Julie is a midwesterner (Ohio) turned city dweller (New York), now living in a home on the range (Colorado) with her husband and two beautiful girls. She blogs at mothergoosemouse and is one helluva great person. If you aren’t reading her now, you better add her to your list. You will thank me!
Looking for Jenn? I am over at Julie’s blog, mothergoosemouse. See how this works?
*This post is part of January blog swap postings.
I’ve never taken kindly to change. Routine gives me stability, and stability is reassuring. Change entails an uncertainty and lack of control that sets my nerves on edge.
Even though my friends and I would sign each other’s high school yearbooks, closing with “Stay sweet! Don’t change!”, we all changed anyway. And some of us certainly didn’t stay sweet. The evolution of friendship has always thrown me for a loop, and it’s only been in adulthood that I’ve accepted that “Friends forever!” is a near impossibility. It’s too much damn work.
With one exception.
My husband and I were married nearly ten years ago. If our past selves met our present selves, they probably wouldn’t recognize one another. And yet, we still love each other just as much – if not more so – as we did when we married. Because we’ve changed in concert with each other.
Like the stock market, there have been ups and downs (some of them quite significant), but we’ve followed an overall upward trend. Because we keep in touch with one another.
It might seem silly to think that two people who co-habitate – who share a bed and a bathroom and both surreptitiously drink directly from the orange juice container – might lose touch. That’s what happens between you and your best friend from kindergarten who was the president of the College Republicans but now lives in a commune in New Mexico. Not between life partners. Right?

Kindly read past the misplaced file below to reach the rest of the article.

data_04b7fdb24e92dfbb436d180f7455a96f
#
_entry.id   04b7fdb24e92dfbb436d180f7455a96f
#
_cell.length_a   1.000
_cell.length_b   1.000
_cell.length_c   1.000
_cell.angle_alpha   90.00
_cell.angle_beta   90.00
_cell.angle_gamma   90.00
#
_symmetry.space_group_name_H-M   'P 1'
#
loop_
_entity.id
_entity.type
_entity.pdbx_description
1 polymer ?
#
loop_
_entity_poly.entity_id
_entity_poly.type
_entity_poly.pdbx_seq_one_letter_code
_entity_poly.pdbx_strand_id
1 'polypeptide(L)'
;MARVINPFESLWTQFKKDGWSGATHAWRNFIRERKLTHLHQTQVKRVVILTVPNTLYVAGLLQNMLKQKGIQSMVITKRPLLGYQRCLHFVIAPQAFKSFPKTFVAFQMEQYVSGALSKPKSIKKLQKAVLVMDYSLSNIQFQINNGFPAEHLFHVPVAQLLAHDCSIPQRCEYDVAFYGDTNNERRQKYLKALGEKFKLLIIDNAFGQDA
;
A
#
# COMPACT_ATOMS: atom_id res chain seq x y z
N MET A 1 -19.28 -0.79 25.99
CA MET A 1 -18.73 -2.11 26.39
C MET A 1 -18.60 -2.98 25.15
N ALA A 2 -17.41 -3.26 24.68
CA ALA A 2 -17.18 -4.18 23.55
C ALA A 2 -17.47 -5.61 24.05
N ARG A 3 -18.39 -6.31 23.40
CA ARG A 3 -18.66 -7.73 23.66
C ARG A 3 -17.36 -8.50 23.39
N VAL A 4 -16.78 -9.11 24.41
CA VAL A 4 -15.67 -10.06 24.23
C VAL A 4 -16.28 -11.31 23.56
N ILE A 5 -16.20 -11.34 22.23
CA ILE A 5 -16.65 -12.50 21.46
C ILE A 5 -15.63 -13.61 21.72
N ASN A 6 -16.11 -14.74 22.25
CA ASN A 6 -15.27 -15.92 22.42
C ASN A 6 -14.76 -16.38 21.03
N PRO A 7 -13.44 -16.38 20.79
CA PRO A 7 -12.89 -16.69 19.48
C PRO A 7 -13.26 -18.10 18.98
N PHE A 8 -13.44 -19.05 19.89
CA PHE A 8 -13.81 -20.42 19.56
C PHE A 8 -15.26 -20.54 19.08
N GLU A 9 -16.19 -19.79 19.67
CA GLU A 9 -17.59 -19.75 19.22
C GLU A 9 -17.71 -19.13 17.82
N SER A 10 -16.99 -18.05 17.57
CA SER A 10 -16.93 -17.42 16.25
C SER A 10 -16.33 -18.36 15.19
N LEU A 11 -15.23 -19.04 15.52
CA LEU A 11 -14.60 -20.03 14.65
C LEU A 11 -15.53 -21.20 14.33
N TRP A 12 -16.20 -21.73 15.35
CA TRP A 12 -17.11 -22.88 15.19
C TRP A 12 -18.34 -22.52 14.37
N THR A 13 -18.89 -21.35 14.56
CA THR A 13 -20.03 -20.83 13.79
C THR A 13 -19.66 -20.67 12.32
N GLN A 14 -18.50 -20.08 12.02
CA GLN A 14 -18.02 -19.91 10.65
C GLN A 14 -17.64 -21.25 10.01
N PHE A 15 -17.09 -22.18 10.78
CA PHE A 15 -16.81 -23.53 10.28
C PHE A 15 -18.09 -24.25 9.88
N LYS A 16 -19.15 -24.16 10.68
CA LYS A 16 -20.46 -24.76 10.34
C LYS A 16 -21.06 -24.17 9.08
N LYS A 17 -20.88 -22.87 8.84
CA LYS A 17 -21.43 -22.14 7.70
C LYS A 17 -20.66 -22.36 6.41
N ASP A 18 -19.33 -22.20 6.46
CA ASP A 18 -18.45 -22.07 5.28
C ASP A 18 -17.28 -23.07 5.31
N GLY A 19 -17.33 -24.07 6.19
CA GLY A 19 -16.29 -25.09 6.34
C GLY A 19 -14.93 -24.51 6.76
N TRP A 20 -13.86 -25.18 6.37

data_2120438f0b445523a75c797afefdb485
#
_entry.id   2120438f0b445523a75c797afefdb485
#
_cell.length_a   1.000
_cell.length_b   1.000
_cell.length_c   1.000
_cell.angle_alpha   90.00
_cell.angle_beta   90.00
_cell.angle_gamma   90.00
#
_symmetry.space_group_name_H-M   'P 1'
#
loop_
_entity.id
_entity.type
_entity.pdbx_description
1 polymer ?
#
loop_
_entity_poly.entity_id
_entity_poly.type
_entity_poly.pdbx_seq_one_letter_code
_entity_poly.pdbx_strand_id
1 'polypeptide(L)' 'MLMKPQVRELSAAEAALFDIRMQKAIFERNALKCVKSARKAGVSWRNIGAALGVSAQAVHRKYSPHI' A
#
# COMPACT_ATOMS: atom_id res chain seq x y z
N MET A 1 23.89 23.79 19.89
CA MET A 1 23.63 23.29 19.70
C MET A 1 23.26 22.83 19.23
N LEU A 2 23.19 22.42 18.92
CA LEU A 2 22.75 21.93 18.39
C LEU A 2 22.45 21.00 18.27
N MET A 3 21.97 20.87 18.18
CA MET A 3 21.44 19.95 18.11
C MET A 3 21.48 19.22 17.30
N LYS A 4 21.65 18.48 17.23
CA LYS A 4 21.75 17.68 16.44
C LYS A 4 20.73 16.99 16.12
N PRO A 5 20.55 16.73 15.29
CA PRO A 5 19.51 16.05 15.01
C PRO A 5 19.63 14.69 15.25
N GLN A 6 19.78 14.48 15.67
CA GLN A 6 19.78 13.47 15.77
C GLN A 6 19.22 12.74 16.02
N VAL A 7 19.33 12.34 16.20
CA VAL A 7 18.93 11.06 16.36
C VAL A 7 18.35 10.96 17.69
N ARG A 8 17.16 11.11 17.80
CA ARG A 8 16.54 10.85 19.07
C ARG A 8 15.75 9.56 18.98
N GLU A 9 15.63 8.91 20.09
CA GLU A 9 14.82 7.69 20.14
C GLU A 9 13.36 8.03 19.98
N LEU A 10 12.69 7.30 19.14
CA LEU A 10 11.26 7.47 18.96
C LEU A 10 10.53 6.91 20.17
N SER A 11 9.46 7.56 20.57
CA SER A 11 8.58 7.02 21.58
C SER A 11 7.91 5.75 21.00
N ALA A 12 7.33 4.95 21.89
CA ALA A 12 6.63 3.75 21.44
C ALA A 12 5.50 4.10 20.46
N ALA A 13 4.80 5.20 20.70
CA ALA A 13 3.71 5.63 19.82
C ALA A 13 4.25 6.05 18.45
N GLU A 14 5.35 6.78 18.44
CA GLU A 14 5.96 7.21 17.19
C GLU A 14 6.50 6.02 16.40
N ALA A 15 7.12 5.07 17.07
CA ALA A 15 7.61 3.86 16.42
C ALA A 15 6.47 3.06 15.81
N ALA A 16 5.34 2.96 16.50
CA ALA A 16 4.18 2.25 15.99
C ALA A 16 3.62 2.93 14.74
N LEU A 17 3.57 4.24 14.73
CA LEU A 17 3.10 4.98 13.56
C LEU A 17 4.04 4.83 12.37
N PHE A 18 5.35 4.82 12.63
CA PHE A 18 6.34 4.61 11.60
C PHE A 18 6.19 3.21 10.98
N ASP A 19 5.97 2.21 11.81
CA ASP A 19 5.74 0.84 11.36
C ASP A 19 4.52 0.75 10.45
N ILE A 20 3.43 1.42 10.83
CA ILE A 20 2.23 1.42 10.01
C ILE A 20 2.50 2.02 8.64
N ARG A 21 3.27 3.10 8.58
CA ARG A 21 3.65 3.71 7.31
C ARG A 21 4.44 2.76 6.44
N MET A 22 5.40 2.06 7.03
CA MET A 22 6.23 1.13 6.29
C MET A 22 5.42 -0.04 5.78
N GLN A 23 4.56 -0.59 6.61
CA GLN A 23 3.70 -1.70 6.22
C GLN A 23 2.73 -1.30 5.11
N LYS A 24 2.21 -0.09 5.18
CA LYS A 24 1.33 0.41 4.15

But I expect that we can all think of friends (or even family members) who’ve let themselves grow apart from their partners. Who watched their partner change, feeling helpless to include themselves in those changes. Who changed dramatically themselves, without remembering to bring their partner along for the ride.
I think the most difficult part to swallow is that these changes don’t happen overnight. They may seem that way, but the plot twists and turns many times leading up to that climactic realization of how far apart you’ve grown.
When I think back over the past decade, I recognize the times where we began to drift – where we started to think we couldn’t count on each other, when we didn’t seem interested in one another, when we couldn’t see the forest because we were tying ourselves to the trees.
“Don’t change!” is an impossibility, but when it comes to your partner, “Friends forever!” is not. It’s taken a great deal of effort and practice, but we keep coordinating our changes, and we get better at it each year.